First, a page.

Car sales are tumbling as people look for alternatives, and rural populations – most dependent on the car – continue to fall. Figures for January to September 2019 showed car sales lower in all major car markets in the world with the exception of Brazil where sales increased by 8% and Japan where new passenger vehicle registrations increased by 2.2%. The Russian market contracted by around 2%, the US and European markets showed small contraction in sales, the Chinese new car market contracted by 12% (or two million cars), and the Indian market was down by a sharp 16%. New car registrations in the UK fell to their lowest level since 2013, according to the Society of Motor Manufacturers and Traders (SMMT). It was the third consecutive year of decline, and the SMMT expects that trend to continue in 2020.

Global urbanisation is forcing nations around the world to invest in transport infrastructure as roads becoming increasingly congested and gridlocked traffic becomes the norm. There are currently 139 metro projects and 162 light rail transit projects underway internationally, with the highest number of projects in Europe, followed by Asia, the Americas, Australasia and Africa. One of the highly successful urban transportation systems is TransMilenio Project in Bogota, Colombia, with a bus rapid transit system, bicycle paths, improved pedestrian facilities, and significant restrictions on private car use (see our story about Bogota). Integrated transport like this brings impressive reductions in air pollution, roadway congestion and traffic accidents. A combination of re-thinking public space and public transport also led to a remarkable transformation and the reduction of crime in the city of Medellin. It will be interesting to see how many of these new systems decide to offer free travel to their customers.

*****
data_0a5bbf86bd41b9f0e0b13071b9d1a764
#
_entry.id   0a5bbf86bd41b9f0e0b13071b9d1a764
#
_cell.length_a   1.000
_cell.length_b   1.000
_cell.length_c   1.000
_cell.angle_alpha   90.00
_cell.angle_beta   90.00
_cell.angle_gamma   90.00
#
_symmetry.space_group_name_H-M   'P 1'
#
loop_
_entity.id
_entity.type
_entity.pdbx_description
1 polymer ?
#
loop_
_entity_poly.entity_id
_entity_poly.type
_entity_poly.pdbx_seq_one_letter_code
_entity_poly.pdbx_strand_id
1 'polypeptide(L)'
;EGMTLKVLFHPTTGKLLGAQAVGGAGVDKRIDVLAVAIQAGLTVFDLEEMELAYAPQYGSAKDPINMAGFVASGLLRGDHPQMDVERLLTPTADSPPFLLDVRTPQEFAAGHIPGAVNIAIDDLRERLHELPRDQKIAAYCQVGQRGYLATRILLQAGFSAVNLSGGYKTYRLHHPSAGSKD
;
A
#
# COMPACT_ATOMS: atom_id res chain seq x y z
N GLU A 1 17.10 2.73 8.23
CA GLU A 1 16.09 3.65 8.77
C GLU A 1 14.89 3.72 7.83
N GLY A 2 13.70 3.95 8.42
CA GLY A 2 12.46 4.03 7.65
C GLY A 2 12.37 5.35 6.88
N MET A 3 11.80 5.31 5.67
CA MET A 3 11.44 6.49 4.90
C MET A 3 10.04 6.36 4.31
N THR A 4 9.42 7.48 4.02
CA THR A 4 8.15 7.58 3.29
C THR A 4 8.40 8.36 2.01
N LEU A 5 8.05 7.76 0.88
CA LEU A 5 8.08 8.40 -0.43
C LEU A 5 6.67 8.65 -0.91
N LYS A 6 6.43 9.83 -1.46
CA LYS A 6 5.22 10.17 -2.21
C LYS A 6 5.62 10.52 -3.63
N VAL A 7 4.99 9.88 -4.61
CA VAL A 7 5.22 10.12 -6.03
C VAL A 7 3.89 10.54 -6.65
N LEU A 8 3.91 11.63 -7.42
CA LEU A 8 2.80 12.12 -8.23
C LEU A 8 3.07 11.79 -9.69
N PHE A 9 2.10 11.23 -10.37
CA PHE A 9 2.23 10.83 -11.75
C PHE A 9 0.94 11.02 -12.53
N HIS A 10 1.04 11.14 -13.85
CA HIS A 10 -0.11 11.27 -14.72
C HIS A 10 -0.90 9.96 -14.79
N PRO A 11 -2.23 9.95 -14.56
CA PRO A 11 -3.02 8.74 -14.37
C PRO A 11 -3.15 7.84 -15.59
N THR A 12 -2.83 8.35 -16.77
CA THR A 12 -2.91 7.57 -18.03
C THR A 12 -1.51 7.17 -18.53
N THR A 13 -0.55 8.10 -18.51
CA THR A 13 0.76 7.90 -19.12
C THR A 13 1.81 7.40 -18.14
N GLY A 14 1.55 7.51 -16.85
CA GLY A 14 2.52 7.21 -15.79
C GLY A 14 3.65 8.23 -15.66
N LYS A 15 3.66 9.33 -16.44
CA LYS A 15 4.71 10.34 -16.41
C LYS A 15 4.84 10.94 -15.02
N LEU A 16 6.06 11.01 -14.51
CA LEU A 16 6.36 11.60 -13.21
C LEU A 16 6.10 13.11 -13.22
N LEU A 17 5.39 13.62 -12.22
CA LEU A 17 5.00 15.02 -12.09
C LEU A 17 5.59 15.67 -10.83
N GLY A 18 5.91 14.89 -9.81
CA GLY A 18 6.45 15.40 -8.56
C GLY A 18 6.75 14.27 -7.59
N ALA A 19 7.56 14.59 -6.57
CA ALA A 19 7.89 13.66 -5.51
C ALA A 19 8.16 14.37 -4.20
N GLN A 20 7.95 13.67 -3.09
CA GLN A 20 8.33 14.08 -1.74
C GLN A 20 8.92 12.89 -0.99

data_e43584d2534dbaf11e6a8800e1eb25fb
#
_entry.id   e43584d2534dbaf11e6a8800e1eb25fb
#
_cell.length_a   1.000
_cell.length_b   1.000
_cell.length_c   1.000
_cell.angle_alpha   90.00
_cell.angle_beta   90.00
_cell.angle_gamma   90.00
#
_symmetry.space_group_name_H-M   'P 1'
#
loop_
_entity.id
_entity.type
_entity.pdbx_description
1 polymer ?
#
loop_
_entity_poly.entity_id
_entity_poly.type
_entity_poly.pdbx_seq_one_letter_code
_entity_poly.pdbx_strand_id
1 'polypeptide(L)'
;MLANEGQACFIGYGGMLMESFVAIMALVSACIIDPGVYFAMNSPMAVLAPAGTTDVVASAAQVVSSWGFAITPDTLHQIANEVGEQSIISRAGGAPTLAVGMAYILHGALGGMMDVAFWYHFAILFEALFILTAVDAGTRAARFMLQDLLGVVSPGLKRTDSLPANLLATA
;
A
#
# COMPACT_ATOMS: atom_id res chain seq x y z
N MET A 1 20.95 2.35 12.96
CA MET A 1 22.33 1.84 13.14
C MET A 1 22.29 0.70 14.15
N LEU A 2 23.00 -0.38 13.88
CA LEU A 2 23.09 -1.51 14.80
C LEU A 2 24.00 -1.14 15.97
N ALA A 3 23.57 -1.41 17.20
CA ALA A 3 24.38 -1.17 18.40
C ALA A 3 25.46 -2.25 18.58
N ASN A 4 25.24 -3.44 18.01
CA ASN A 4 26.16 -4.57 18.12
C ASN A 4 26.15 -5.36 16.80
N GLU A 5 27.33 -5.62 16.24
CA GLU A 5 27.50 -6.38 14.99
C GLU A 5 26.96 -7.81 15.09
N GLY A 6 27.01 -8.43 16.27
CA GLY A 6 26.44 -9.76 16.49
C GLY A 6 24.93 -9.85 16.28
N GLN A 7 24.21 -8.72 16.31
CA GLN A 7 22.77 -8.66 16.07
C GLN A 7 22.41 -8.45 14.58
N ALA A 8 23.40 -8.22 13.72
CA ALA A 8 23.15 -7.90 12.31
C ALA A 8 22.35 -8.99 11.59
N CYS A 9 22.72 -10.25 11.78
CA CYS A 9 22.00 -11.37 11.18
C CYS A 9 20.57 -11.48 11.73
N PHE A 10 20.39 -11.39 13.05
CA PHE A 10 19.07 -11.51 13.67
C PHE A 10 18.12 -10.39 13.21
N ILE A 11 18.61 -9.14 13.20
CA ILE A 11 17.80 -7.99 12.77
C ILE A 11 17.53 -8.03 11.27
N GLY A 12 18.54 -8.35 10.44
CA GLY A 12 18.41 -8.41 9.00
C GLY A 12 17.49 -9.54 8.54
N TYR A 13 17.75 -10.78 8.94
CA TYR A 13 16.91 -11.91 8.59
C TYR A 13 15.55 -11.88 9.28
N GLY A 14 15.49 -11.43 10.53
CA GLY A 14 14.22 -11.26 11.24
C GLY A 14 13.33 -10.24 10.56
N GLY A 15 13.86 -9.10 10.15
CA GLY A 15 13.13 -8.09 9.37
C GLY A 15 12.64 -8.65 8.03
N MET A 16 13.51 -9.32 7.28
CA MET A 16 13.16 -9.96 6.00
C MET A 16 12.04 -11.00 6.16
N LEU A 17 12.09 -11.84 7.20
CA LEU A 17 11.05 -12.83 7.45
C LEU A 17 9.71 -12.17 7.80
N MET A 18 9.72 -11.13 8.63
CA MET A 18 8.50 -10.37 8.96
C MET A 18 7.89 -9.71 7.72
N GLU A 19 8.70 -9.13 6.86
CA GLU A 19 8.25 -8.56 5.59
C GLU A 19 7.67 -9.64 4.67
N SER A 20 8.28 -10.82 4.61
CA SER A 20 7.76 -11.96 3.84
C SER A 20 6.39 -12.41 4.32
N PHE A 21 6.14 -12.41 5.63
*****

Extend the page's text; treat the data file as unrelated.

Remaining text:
Scope and evidence

  • Thanks to new infrastructure, bicycle use in the city is rising but from a pitiful low of just 1% of all trips.
  • Birmingham city council in the UK wants this to rise to 5% by 2023, but if it successfully introduces its circulation plan it might be surprised by far greater success.
  • Ghent’s plan had imagined a cycling modal share of 35% by 2030, up from 22% in 2016. Instead, after an explosive 60% rise in cycle use, the target was reached last year, 13 years earlier than planned for.